After whining a few weeks back about the emptiness of my personal life, I have recalled several lessons that I had previously learned and somehow forgotten.
Diagnose Problem then choose a path towards a Solution, even if it involves lots of little steps!
I made an appointment for an introductory visit to Curves. I had some preconceived notions about this exercise program especially for women. Just the word "Franchise" brings all kinds of Time-Share, hard sellathon, marketing people to mind. I wasn't sure if it was going to be cultish and God-driven. What little brain I have resists washing quite determinedly.
There were quite a few suspicious-seeming questions to answer at the beginning of my visit. "What were my goals?" answer: fill some gaps in my life and improve my health and fitness so that I would be around to live it. "Did I want to give them the names of three friends they could contact who might want to join?" No! I intend to make new friends as part of my membership.
I was given quite a talk about the benefits of their methods. There was a lot of smiling and eye contact being beamed my way by perky and ever so enthusiastic Mimi. Introductions were broadcast to the women who were working out at that time; less scary than all the New-Girl days I experienced during my school life, but a bit awkward all the same.
I was shown how some of the machines function. Loosely arranged in a circle, there are different apparatus to work on different muscle groups with a bouncy pad in between each one for cool down, jogging in place activity. The music is rhythmic, along the lines of Abba's Dancing Queen, and every thirty seconds a flight attendant wanna-be voice says "now change stations". You complete the circuit twice, which takes thirty minutes then do some additional stretching and "Voila!"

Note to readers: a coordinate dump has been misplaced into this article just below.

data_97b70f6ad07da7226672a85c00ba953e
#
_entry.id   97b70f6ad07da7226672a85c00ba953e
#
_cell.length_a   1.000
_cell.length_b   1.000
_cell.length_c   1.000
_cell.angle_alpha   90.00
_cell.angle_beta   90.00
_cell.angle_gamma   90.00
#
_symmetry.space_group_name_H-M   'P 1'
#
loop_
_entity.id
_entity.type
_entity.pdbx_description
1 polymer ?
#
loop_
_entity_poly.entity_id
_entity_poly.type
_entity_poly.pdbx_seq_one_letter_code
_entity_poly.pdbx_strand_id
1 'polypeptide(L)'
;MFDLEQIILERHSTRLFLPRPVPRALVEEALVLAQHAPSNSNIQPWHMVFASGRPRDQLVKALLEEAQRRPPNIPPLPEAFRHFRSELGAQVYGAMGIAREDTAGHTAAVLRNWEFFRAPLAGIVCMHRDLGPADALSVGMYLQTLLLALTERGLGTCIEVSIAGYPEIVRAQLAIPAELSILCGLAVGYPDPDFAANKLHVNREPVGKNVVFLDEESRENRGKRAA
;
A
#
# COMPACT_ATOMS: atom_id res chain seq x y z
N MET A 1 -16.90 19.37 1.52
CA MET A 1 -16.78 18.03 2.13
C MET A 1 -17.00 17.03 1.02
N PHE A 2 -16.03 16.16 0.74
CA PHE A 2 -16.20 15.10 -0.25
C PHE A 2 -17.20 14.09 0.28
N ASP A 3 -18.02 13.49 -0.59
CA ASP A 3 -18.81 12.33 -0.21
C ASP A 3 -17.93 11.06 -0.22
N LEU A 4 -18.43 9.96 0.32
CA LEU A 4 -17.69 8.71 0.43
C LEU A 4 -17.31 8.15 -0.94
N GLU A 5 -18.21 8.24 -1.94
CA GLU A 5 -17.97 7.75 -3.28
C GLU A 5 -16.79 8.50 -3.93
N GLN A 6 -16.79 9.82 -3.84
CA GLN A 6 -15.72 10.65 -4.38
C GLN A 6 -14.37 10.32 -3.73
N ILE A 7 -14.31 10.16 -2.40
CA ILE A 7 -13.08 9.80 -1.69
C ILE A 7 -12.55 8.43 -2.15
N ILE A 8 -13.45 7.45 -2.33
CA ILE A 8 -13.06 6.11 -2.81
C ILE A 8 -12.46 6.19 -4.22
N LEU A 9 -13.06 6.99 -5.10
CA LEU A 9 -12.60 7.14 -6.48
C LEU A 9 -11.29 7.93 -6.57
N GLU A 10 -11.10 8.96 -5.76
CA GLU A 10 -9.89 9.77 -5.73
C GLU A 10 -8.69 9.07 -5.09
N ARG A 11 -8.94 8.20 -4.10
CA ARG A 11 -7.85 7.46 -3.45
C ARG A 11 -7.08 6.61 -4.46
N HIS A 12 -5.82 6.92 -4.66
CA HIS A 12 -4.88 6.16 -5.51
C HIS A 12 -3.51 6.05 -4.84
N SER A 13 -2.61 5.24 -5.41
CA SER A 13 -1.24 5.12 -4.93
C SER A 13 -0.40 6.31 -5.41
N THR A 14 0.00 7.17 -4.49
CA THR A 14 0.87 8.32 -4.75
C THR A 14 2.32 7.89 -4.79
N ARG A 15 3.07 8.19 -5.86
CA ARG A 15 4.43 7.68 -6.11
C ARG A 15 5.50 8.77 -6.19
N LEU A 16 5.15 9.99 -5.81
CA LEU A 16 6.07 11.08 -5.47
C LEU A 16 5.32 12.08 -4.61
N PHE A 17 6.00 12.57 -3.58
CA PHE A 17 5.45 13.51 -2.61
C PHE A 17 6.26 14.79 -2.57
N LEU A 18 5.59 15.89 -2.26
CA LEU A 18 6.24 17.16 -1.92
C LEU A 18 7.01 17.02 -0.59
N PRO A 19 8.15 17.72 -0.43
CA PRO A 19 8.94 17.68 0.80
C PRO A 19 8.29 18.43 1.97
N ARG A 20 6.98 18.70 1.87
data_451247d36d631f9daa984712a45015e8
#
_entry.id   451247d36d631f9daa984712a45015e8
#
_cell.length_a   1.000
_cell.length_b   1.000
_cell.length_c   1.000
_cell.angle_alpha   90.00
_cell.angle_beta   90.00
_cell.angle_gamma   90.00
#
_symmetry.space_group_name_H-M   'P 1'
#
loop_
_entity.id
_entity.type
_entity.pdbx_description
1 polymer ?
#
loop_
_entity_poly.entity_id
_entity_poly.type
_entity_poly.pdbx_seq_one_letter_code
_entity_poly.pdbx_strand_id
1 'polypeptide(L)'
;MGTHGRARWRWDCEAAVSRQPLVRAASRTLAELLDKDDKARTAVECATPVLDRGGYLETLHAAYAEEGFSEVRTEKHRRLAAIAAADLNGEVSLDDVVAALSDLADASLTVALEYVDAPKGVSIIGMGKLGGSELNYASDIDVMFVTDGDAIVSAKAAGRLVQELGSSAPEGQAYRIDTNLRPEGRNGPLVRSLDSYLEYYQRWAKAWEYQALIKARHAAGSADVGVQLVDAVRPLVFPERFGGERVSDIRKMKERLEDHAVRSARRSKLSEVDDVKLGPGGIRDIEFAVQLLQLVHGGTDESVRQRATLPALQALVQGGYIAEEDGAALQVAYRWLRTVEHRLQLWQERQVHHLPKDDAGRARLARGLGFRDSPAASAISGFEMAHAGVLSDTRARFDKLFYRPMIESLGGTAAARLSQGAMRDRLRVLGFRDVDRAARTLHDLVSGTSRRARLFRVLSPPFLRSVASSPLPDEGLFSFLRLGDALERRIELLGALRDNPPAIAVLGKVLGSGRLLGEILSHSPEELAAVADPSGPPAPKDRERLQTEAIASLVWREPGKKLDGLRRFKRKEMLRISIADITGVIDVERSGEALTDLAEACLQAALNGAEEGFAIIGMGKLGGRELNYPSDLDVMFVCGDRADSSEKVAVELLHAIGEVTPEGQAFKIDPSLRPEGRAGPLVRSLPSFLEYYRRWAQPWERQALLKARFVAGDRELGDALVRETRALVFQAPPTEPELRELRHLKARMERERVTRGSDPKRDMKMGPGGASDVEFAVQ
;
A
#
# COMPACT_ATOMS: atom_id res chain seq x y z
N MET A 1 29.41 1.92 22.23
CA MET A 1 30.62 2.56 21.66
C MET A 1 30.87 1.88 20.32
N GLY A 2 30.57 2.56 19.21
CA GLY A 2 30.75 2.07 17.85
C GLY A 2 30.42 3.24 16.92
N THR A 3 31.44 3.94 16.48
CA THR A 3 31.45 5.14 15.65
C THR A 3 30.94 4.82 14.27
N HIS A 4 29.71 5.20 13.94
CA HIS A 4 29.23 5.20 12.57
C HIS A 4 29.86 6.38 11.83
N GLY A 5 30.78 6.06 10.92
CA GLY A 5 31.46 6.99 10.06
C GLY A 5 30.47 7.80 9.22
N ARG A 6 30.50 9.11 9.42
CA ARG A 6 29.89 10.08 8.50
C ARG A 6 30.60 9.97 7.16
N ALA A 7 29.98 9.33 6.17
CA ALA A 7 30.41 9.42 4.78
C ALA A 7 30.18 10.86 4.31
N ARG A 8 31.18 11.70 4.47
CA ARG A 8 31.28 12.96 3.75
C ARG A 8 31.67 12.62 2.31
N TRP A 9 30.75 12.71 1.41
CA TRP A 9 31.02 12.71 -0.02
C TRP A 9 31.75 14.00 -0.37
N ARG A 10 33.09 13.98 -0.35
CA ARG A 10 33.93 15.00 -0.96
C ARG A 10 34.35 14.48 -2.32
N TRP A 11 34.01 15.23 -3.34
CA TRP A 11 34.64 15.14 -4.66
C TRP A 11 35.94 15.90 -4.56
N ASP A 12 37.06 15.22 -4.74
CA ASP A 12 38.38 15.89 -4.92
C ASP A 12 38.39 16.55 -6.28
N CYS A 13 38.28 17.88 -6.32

Surprising myself, I signed up. Surprising myself, I love it.
There is none of the boredom of being on the same stair walker for an interminable, uphill hike to nowhere; none of the cattle market appeal of spandex clad bodies just dying to hook up with one another; no side by side isolation, because the human next to you is reading a book and wearing ear phones. In short, it's a social and friendly environment I can drop into or out of at any time during the hours of business, work up a sweat, chat a bit with a whole new pool of potential buddies and go home with a red face and an endorphin rush that remind me of my disco days.
My other small step in the right direction is that I have signed on to volunteer at a non-profit that does therapeutic horse riding for disabled children, and some adults. I went to the orientation last Saturday and start as a side-walker or horse leader on Friday afternoon. Each rider has three people to keep them safe, one leading the horse and one walking along each side. There is a designated "talker" so as not to overwhelm or confuse the rider. The "talker" repeats the teacher's instructions and helps the rider carry them out. Being the designated "Non-Talker" will be a good lesson in self control, until I can be trusted to do no harm in another role. I practiced a bit of non-talking at volunteer orientation, as the person in charge of our group "taught" us to groom and saddle a horse.
When I schedule stuff for myself I can be waylaid or dissuaded by other duties. When I promise something to someone else, nothing stands in my way of keeping that commitment. So it will be something good that puts me close to horses and their people. I also hope to learn something and, again, meet new people.
I used to say that horses were my vocation and people were my hobby. The path forward seemed so clear and straight back then. Like everyone, over time, I've experienced some forks in the road. You make your choices and you live them as best you can. I have recently realized that I had lost myself a bit along the way.
I have the feeling I've got a new map with some new choices. Over hill and dale is fine with me, just as long as there is forward momentum.